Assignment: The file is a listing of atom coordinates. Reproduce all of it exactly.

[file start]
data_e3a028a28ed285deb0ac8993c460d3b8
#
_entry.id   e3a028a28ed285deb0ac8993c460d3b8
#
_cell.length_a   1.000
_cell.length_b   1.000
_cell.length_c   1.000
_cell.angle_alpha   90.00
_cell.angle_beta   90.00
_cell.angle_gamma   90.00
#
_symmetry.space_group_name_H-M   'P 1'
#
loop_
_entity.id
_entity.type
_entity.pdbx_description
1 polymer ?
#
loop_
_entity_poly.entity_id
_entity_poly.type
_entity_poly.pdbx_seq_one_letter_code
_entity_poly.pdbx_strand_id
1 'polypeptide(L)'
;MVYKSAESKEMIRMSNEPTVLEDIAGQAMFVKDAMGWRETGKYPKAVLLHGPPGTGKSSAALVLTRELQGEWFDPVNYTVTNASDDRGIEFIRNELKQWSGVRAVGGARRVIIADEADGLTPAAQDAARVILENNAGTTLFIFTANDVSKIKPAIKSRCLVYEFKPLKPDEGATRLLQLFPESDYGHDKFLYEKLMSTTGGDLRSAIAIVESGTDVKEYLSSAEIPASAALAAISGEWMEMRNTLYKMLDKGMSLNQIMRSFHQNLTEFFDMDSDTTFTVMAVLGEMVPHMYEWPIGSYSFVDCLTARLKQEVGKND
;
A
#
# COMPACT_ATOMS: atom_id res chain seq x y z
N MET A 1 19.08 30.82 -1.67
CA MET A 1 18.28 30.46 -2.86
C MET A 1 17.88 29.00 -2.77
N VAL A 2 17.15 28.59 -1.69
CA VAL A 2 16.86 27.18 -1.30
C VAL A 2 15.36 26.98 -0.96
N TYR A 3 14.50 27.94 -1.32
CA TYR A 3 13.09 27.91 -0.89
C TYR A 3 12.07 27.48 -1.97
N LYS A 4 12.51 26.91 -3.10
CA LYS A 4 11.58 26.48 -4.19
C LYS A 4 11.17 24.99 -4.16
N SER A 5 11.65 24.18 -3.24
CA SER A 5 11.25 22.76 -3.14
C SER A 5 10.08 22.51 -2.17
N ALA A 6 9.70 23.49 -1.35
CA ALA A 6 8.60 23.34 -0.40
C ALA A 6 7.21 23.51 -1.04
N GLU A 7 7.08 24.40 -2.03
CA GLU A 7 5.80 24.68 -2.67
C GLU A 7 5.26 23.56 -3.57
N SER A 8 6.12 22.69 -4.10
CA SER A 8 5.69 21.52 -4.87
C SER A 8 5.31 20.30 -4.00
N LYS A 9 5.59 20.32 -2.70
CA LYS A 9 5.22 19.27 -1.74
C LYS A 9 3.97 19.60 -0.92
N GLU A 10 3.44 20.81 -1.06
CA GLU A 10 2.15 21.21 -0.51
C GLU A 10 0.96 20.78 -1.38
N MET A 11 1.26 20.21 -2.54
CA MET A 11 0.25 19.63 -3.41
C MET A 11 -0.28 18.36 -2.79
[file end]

data_e3a028a28ed285deb0ac8993c460d3b8
#
_entry.id   e3a028a28ed285deb0ac8993c460d3b8
#
_cell.length_a   1.000
_cell.length_b   1.000
_cell.length_c   1.000
_cell.angle_alpha   90.00
_cell.angle_beta   90.00
_cell.angle_gamma   90.00
#
_symmetry.space_group_name_H-M   'P 1'
#
loop_
_entity.id
_entity.type
_entity.pdbx_description
1 polymer ?
#
loop_
_entity_poly.entity_id
_entity_poly.type
_entity_poly.pdbx_seq_one_letter_code
_entity_poly.pdbx_strand_id
1 'polypeptide(L)'
;MVYKSAESKEMIRMSNEPTVLEDIAGQAMFVKDAMGWRETGKYPKAVLLHGPPGTGKSSAALVLTRELQGEWFDPVNYTVTNASDDRGIEFIRNELKQWSGVRAVGGARRVIIADEADGLTPAAQDAARVILENNAGTTLFIFTANDVSKIKPAIKSRCLVYEFKPLKPDEGATRLLQLFPESDYGHDKFLYEKLMSTTGGDLRSAIAIVESGTDVKEYLSSAEIPASAALAAISGEWMEMRNTLYKMLDKGMSLNQIMRSFHQNLTEFFDMDSDTTFTVMAVLGEMVPHMYEWPIGSYSFVDCLTARLKQEVGKND
;
A
#
# COMPACT_ATOMS: atom_id res chain seq x y z
N MET A 1 19.08 30.82 -1.67
CA MET A 1 18.28 30.46 -2.86
C MET A 1 17.88 29.00 -2.77
N VAL A 2 17.15 28.59 -1.69
CA VAL A 2 16.86 27.18 -1.30
C VAL A 2 15.36 26.98 -0.96
N TYR A 3 14.50 27.94 -1.32
CA TYR A 3 13.09 27.91 -0.89
C TYR A 3 12.07 27.48 -1.97
N LYS A 4 12.51 26.91 -3.10
CA LYS A 4 11.58 26.48 -4.19
C LYS A 4 11.17 24.99 -4.16
N SER A 5 11.65 24.18 -3.24
CA SER A 5 11.25 22.76 -3.14
C SER A 5 10.08 22.51 -2.17
N ALA A 6 9.70 23.49 -1.35
CA ALA A 6 8.60 23.34 -0.40
C ALA A 6 7.21 23.51 -1.04
N GLU A 7 7.08 24.40 -2.03
CA GLU A 7 5.80 24.68 -2.67
C GLU A 7 5.26 23.56 -3.57
N SER A 8 6.12 22.69 -4.10
CA SER A 8 5.69 21.52 -4.87
C SER A 8 5.31 20.30 -4.00
N LYS A 9 5.59 20.32 -2.70
CA LYS A 9 5.22 19.27 -1.74
C LYS A 9 3.97 19.60 -0.92
N GLU A 10 3.44 20.81 -1.06
CA GLU A 10 2.15 21.21 -0.51
C GLU A 10 0.96 20.78 -1.38
N MET A 11 1.26 20.21 -2.54
CA MET A 11 0.25 19.63 -3.41
C MET A 11 -0.28 18.36 -2.79